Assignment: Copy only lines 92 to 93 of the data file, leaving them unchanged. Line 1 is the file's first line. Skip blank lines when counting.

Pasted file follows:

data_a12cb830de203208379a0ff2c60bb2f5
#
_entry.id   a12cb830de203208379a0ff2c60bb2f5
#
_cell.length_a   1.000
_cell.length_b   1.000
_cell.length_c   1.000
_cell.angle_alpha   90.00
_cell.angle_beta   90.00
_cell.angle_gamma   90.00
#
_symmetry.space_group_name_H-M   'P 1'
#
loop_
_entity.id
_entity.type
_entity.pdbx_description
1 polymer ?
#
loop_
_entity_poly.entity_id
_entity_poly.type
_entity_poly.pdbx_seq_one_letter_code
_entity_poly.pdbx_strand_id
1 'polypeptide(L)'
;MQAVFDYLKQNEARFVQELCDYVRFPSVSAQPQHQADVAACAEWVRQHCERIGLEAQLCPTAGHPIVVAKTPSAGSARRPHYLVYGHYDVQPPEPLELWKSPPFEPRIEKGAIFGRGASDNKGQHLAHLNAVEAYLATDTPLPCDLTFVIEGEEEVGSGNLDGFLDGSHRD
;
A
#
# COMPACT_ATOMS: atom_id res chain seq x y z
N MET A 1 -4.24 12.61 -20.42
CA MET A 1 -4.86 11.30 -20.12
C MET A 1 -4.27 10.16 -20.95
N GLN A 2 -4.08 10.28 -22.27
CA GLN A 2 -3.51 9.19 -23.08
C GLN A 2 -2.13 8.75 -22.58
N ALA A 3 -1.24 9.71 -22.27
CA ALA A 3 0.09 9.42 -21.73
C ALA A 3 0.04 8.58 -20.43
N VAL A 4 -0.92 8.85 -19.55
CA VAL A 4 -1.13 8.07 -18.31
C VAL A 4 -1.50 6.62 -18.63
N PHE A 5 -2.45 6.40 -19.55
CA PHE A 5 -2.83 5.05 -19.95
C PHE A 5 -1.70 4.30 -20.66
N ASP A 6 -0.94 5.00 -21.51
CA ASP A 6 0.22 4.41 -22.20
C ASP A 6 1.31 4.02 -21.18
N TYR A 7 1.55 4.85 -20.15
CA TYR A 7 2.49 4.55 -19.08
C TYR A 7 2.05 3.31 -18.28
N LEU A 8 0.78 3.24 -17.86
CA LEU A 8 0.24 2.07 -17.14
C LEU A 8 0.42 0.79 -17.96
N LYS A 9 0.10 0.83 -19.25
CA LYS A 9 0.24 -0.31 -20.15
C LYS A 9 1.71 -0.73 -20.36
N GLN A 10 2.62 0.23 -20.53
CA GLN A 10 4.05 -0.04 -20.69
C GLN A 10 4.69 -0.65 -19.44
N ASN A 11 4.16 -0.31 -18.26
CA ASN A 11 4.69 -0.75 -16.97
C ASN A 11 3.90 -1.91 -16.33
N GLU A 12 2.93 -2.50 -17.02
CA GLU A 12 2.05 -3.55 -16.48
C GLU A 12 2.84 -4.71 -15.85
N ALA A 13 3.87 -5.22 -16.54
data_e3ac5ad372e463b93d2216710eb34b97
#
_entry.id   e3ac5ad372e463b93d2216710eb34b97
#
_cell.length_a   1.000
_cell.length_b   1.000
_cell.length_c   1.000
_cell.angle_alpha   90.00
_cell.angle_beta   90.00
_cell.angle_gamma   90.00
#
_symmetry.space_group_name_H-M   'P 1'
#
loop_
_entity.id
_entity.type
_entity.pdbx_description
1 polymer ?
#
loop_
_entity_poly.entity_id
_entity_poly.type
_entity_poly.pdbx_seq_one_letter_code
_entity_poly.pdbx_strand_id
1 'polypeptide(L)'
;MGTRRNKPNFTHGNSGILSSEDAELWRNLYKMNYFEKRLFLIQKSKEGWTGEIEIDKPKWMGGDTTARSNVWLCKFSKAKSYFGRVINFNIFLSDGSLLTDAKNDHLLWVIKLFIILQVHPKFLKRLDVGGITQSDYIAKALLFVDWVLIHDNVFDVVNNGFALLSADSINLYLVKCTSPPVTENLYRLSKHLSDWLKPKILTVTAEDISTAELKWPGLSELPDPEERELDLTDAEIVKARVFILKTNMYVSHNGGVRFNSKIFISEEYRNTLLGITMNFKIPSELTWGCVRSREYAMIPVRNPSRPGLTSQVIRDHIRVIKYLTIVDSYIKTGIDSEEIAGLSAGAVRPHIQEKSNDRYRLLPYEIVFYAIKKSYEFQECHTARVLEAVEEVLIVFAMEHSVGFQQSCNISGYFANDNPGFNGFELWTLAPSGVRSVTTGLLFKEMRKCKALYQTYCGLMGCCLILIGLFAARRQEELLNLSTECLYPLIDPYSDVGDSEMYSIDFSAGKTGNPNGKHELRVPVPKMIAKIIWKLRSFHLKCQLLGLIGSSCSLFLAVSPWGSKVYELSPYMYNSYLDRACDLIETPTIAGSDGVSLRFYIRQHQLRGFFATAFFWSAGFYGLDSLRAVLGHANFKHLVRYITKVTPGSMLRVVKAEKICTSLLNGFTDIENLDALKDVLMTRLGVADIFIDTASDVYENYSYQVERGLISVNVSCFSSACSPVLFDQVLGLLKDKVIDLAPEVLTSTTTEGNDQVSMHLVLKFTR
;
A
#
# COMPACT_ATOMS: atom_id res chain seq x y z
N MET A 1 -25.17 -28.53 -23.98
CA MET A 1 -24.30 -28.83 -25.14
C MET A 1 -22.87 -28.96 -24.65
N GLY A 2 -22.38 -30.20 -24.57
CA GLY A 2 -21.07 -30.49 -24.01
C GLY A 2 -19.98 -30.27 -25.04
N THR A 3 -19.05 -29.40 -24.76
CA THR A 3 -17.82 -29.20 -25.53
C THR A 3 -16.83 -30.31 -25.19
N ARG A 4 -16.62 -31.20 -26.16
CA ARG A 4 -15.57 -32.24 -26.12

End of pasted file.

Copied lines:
1 'polypeptide(L)'
;MGTRRNKPNFTHGNSGILSSEDAELWRNLYKMNYFEKRLFLIQKSKEGWTGEIEIDKPKWMGGDTTARSNVWLCKFSKAKSYFGRVINFNIFLSDGSLLTDAKNDHLLWVIKLFIILQVHPKFLKRLDVGGITQSDYIAKALLFVDWVLIHDNVFDVVNNGFALLSADSINLYLVKCTSPPVTENLYRLSKHLSDWLKPKILTVTAEDISTAELKWPGLSELPDPEERELDLTDAEIVKARVFILKTNMYVSHNGGVRFNSKIFISEEYRNTLLGITMNFKIPSELTWGCVRSREYAMIPVRNPSRPGLTSQVIRDHIRVIKYLTIVDSYIKTGIDSEEIAGLSAGAVRPHIQEKSNDRYRLLPYEIVFYAIKKSYEFQECHTARVLEAVEEVLIVFAMEHSVGFQQSCNISGYFANDNPGFNGFELWTLAPSGVRSVTTGLLFKEMRKCKALYQTYCGLMGCCLILIGLFAARRQEELLNLSTECLYPLIDPYSDVGDSEMYSIDFSAGKTGNPNGKHELRVPVPKMIAKIIWKLRSFHLKCQLLGLIGSSCSLFLAVSPWGSKVYELSPYMYNSYLDRACDLIETPTIAGSDGVSLRFYIRQHQLRGFFATAFFWSAGFYGLDSLRAVLGHANFKHLVRYITKVTPGSMLRVVKAEKICTSLLNGFTDIENLDALKDVLMTRLGVADIFIDTASDVYENYSYQVERGLISVNVSCFSSACSPVLFDQVLGLLKDKVIDLAPEVLTSTTTEGNDQVSMHLVLKFTR